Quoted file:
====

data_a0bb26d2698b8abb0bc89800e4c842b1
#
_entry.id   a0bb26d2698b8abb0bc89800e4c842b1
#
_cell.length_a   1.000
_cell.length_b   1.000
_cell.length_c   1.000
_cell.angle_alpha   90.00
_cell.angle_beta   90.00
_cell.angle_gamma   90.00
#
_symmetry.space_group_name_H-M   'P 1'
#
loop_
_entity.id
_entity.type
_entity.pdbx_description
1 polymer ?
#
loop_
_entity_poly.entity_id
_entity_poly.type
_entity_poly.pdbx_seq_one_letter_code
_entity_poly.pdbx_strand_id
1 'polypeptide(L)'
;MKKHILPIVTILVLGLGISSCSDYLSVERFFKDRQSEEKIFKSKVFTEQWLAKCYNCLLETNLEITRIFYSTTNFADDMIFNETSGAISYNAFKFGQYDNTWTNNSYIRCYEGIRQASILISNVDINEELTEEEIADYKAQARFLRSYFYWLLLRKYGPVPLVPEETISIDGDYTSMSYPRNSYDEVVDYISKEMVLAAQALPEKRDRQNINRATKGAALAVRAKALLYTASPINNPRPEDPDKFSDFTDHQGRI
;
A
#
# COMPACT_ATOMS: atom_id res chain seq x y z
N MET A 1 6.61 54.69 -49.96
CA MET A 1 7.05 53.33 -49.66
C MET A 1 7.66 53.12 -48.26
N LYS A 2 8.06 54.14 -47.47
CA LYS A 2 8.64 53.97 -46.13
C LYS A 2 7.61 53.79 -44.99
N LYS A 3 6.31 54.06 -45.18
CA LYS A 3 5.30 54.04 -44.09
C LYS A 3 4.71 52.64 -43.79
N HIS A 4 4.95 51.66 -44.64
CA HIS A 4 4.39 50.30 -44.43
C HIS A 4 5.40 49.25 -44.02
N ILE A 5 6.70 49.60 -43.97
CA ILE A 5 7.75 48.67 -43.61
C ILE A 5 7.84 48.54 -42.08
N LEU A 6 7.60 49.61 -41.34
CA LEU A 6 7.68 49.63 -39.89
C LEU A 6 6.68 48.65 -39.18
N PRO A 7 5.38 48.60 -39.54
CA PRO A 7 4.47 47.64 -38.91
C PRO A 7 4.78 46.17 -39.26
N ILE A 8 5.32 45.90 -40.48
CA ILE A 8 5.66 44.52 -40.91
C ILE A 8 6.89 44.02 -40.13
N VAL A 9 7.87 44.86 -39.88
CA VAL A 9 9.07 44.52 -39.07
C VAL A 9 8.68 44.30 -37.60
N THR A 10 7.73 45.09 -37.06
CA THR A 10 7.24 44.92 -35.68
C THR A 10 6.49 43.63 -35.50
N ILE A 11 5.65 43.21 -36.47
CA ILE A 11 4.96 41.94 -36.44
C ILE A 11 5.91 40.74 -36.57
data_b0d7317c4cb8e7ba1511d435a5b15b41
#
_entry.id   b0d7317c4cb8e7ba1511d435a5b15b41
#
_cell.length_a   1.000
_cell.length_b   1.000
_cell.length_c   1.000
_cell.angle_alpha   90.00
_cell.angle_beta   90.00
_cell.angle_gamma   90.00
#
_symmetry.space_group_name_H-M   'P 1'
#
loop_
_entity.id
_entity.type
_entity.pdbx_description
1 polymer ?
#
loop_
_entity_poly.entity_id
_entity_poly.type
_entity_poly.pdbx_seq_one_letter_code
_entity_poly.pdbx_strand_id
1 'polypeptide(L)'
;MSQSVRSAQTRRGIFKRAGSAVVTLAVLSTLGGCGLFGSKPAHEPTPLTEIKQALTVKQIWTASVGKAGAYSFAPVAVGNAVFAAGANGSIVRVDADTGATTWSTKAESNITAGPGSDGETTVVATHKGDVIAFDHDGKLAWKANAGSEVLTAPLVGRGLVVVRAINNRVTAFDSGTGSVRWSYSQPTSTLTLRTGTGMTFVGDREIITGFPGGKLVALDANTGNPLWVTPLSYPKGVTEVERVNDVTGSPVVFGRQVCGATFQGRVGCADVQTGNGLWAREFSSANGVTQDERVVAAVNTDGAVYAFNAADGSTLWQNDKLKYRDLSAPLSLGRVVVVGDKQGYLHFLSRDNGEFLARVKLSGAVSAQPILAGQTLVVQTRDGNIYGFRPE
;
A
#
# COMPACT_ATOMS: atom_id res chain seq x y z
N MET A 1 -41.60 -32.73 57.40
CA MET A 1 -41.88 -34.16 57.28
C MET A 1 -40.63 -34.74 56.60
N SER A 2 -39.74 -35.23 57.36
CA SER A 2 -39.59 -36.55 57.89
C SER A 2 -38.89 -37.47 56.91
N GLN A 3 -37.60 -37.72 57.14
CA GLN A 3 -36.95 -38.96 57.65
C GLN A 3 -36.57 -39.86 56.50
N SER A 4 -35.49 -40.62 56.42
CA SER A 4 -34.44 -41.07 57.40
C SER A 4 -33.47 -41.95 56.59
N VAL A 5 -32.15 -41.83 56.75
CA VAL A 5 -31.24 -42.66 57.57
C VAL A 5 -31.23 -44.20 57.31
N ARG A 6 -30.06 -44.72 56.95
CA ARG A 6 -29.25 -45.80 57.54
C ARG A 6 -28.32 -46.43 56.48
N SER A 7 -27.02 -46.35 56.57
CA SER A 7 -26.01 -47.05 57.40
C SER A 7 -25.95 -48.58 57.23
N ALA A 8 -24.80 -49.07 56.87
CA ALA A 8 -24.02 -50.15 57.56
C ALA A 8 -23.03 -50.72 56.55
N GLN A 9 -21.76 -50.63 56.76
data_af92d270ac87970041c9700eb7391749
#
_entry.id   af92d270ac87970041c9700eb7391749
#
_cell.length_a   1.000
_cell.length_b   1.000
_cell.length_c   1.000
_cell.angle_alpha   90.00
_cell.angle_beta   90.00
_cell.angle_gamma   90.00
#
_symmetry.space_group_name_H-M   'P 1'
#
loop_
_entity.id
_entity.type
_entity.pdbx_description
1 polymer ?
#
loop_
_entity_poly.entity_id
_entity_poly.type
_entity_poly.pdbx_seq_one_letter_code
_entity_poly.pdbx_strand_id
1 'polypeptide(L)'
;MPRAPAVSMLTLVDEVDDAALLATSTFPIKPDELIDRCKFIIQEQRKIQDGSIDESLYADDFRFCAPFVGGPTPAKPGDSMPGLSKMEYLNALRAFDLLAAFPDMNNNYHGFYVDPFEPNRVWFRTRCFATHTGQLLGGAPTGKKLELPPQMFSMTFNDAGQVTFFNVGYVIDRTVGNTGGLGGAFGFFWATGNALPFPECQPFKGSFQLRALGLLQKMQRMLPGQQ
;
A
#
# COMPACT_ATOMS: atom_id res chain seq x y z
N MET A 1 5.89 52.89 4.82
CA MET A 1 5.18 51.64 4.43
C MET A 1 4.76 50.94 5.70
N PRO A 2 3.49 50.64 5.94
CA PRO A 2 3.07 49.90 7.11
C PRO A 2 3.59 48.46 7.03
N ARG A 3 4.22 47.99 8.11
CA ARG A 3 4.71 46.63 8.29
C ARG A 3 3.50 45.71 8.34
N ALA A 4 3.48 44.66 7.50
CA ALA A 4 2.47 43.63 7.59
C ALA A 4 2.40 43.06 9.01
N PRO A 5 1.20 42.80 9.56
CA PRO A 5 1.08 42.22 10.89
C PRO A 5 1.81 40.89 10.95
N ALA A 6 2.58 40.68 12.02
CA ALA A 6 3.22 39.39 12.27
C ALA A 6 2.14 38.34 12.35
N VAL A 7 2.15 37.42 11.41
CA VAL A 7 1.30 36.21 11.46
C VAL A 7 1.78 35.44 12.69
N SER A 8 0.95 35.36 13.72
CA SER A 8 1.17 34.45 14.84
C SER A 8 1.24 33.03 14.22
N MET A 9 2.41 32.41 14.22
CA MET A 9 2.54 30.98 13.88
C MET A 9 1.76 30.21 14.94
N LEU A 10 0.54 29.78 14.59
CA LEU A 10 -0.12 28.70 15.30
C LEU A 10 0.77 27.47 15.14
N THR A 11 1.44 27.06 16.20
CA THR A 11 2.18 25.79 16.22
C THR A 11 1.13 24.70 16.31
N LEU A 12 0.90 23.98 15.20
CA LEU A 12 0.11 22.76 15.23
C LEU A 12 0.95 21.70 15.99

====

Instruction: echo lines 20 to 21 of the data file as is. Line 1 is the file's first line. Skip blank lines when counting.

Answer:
loop_
_entity_poly.entity_id